Sensing that its could be abolished, in 1937–1938, Rytas transferred its archives and movable property to the Lithuanian Scientific Society, which was headquartered in the same Vileišis Palace.[13] The move did not help as both Rytas and the Scientific Society, as well as seven other Lithuanian organizations, were suspended by the starosta of Vilnius in January 1938. Rytas appealed the decision to voivode Bociański, but received a negative response on 25 February and was officially closed on 28 February.[13] Rytas' property was taken over by attorney Stefan Wilanowski and the last school in Dainava was closed.[5] After the Polish ultimatum of March 1938, diplomatic relations were established between Poland and Lithuania and Rytas was allowed to operate again on 20 May 1939. In June, it received its property back – Vileišis Palace, now subject to a 60,000 złoty mortgage to the Bank Gospodarstwa Krajowego, 33,303 złoty receivables, and 7,745 złoty payables.[13]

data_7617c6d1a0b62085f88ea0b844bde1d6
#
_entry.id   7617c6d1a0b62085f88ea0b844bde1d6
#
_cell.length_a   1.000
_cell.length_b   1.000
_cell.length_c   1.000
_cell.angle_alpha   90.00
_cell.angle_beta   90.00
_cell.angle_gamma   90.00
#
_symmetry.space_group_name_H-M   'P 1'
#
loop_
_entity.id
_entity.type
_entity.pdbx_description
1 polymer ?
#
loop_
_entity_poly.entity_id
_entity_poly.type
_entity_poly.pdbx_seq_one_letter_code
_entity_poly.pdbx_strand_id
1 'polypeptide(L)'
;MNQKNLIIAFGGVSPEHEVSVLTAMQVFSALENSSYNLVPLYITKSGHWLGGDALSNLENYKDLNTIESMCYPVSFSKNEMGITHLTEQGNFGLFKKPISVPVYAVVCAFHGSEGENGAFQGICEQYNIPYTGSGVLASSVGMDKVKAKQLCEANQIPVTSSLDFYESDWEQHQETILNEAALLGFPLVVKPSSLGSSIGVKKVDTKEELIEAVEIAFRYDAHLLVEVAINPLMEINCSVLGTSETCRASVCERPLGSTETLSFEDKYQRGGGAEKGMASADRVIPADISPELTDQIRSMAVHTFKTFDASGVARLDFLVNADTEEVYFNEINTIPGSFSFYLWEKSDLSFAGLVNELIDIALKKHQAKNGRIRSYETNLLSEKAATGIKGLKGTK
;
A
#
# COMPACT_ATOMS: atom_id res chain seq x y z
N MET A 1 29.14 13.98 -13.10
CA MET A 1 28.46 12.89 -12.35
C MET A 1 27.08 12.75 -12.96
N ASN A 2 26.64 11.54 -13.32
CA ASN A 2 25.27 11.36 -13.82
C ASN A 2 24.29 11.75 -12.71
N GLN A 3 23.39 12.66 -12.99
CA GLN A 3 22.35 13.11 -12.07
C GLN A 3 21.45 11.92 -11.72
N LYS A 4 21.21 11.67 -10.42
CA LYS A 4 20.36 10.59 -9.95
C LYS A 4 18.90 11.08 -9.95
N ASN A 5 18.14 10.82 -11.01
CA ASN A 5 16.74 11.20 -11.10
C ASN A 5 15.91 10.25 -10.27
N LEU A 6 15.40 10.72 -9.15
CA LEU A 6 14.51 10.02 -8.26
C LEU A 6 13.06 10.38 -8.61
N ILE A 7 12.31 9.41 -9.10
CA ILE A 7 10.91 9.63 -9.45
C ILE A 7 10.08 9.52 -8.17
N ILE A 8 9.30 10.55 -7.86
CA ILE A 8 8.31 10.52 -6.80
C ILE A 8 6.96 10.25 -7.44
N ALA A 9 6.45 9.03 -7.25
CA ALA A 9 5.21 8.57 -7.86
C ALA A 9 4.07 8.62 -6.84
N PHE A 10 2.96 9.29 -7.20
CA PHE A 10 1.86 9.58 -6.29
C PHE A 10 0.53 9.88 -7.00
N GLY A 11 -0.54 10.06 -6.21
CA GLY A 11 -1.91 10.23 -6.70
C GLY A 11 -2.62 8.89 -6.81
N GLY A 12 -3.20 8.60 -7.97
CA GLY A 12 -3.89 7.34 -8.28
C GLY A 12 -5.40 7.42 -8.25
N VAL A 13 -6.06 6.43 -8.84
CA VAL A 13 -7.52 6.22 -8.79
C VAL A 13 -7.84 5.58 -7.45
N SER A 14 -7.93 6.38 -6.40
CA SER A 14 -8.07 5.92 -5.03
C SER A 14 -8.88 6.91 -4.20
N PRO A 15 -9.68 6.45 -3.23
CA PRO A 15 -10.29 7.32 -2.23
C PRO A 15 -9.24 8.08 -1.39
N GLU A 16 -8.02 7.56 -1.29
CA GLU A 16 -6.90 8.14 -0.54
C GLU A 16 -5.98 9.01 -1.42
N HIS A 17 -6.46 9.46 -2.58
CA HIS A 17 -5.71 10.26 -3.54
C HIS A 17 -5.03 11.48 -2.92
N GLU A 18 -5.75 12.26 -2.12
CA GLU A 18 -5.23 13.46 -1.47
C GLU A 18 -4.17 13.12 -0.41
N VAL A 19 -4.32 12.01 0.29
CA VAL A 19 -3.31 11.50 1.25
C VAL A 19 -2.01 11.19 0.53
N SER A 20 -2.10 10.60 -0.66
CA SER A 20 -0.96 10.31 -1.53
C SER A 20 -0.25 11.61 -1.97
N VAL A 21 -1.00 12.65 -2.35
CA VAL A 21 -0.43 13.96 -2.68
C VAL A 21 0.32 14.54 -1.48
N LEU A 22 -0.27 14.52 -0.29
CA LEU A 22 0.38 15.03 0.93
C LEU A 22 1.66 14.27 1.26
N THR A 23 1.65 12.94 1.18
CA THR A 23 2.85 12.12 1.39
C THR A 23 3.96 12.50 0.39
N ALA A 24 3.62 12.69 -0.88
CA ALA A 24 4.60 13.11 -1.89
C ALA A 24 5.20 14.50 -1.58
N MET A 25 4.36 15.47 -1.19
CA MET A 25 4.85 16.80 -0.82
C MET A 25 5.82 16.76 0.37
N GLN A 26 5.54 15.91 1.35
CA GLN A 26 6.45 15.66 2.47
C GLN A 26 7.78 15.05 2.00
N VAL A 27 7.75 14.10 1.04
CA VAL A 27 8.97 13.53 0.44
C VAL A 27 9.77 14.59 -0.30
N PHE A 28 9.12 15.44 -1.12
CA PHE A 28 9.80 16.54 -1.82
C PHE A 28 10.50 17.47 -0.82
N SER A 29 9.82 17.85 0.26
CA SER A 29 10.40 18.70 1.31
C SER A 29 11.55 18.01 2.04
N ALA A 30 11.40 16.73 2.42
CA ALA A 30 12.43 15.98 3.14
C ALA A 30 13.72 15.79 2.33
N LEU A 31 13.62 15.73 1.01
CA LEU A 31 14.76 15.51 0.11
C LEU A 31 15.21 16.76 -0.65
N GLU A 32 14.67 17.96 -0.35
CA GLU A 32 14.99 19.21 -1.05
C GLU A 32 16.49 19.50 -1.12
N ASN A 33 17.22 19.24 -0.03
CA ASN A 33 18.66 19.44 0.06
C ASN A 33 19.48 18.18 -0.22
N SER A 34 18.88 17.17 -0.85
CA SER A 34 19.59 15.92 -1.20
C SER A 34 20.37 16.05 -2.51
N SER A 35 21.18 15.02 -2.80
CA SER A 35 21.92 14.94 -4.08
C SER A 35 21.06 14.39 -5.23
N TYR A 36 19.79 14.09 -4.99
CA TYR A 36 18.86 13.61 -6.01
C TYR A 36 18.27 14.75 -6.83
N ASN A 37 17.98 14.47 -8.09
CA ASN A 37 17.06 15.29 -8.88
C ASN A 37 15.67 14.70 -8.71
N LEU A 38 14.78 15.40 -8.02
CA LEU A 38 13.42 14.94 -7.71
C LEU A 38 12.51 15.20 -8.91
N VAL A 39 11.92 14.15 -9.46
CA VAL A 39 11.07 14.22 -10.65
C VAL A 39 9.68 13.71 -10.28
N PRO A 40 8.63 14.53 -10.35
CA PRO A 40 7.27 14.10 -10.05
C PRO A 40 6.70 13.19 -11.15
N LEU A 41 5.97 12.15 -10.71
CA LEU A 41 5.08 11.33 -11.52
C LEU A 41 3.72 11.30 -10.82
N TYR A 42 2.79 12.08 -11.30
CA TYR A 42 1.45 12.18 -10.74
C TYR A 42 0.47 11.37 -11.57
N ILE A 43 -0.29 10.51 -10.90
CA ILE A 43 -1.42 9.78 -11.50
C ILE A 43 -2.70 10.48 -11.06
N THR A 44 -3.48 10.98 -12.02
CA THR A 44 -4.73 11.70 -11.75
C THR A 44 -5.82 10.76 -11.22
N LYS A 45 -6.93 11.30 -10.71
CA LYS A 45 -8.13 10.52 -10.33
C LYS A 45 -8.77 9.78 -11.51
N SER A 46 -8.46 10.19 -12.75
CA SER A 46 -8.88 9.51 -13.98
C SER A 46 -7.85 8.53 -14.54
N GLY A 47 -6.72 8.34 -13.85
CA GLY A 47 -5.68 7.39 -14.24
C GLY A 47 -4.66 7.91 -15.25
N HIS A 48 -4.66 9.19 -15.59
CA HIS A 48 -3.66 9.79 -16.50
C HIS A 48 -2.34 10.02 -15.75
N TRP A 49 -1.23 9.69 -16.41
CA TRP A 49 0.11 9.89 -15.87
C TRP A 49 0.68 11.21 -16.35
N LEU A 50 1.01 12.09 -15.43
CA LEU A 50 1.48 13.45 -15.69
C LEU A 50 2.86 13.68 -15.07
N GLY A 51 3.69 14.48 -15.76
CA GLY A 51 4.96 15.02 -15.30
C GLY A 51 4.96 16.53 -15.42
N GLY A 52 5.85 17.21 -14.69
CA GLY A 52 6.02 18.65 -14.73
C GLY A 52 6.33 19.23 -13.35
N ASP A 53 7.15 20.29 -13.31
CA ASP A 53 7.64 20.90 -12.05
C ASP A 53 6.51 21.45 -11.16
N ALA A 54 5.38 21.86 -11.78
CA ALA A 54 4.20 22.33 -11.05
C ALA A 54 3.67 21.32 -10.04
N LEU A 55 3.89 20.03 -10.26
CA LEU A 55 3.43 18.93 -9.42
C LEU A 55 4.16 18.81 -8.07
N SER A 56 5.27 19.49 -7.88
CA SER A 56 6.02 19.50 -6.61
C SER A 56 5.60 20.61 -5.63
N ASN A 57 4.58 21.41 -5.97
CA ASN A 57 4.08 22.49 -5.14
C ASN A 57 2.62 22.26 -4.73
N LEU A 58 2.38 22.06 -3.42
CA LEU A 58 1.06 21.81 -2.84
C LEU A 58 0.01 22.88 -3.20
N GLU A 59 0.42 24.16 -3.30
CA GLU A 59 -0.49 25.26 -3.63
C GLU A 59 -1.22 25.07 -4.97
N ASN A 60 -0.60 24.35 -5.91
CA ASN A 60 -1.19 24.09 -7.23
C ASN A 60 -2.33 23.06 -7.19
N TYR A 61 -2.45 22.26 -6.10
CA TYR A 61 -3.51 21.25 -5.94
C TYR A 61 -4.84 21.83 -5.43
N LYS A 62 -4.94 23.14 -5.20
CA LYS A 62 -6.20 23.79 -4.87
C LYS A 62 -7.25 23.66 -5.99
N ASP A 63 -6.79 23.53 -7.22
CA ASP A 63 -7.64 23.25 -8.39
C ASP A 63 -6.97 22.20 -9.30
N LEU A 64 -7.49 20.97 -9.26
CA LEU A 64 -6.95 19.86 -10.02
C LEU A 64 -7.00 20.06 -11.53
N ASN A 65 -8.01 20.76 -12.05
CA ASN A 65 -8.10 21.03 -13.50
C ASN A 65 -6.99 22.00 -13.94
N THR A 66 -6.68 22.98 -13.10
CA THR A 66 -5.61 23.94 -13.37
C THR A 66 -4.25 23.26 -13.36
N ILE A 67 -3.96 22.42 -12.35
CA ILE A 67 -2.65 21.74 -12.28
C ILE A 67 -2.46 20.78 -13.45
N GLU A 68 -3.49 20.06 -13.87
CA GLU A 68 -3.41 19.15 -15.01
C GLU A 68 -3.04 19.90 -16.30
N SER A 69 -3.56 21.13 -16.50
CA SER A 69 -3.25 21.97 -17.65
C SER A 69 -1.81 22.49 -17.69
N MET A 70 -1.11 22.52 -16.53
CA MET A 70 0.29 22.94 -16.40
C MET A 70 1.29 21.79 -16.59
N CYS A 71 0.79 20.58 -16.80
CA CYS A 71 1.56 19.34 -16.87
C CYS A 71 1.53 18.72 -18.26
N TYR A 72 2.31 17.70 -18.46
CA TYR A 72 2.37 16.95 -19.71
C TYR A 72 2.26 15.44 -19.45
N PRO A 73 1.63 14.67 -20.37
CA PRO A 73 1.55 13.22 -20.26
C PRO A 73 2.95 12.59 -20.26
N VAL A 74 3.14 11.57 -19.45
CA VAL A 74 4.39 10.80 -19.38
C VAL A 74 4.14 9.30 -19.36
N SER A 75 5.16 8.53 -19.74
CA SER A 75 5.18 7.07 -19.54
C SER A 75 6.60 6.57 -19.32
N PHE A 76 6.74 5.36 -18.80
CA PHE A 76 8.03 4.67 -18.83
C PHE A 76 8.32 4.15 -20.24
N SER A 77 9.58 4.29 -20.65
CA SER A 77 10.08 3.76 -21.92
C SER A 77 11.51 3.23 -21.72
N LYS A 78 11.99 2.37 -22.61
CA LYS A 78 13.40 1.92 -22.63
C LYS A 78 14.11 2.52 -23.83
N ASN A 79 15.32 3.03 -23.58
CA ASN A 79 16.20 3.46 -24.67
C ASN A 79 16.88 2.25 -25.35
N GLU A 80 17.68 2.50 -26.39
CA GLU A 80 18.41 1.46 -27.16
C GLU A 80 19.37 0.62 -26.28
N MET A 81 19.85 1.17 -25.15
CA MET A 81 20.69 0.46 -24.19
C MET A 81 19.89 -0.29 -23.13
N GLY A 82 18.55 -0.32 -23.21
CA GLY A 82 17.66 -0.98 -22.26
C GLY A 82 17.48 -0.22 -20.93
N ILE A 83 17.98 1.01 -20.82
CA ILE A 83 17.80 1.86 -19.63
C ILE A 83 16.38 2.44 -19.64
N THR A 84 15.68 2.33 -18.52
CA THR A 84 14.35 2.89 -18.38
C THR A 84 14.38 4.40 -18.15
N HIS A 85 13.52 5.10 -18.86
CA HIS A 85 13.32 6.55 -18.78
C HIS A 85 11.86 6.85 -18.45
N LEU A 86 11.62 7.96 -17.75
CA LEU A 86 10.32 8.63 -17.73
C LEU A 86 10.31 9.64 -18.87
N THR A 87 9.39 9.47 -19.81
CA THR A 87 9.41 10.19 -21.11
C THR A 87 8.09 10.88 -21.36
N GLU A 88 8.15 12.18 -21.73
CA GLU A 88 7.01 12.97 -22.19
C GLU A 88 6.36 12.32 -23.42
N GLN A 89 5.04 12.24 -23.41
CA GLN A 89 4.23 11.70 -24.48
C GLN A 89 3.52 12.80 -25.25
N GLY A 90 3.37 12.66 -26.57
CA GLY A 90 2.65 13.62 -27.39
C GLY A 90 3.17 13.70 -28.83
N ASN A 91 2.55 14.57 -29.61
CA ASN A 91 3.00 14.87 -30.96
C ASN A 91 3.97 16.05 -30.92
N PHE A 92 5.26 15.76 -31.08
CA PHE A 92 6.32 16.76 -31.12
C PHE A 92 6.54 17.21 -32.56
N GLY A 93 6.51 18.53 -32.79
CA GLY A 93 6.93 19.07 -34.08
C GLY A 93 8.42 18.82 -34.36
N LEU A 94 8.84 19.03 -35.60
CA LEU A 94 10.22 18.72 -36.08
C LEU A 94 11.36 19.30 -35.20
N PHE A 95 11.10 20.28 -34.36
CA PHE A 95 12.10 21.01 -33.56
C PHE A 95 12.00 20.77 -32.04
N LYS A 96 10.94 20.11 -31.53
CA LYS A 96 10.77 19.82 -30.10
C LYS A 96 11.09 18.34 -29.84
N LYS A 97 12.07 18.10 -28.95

Rytas was told that no schools would be approved if they were less than 3 kilometres (1.9 mi) from a public Polish school and instead concentrated on reestablishing local chapters and reading rooms. From June to August, Rytas established 103 chapters with about 1,500 members.[13] Further activities were interrupted by World War II. After the invasion of Poland in September 1939, Vilnius Region was occupied by the Soviet Union and then partially transferred to Lithuania in October according to the Soviet–Lithuanian Mutual Assistance Treaty. Due to wartime disruptions and regime changes, the society was not active. It registered with the Lithuanian government in February 1940 and called a general meeting in March searching for a new mission – a lot of its functions were taken over by the Lithuanian government and it could no longer rely on funding from the government or the public.[13] Rytas, along with other Lithuanian organizations, was abolished by the new Soviet regime following the occupation of Lithuania by the Soviet Union in June 1940. The last board meeting of Rytas took place on 6 July 1940.[13]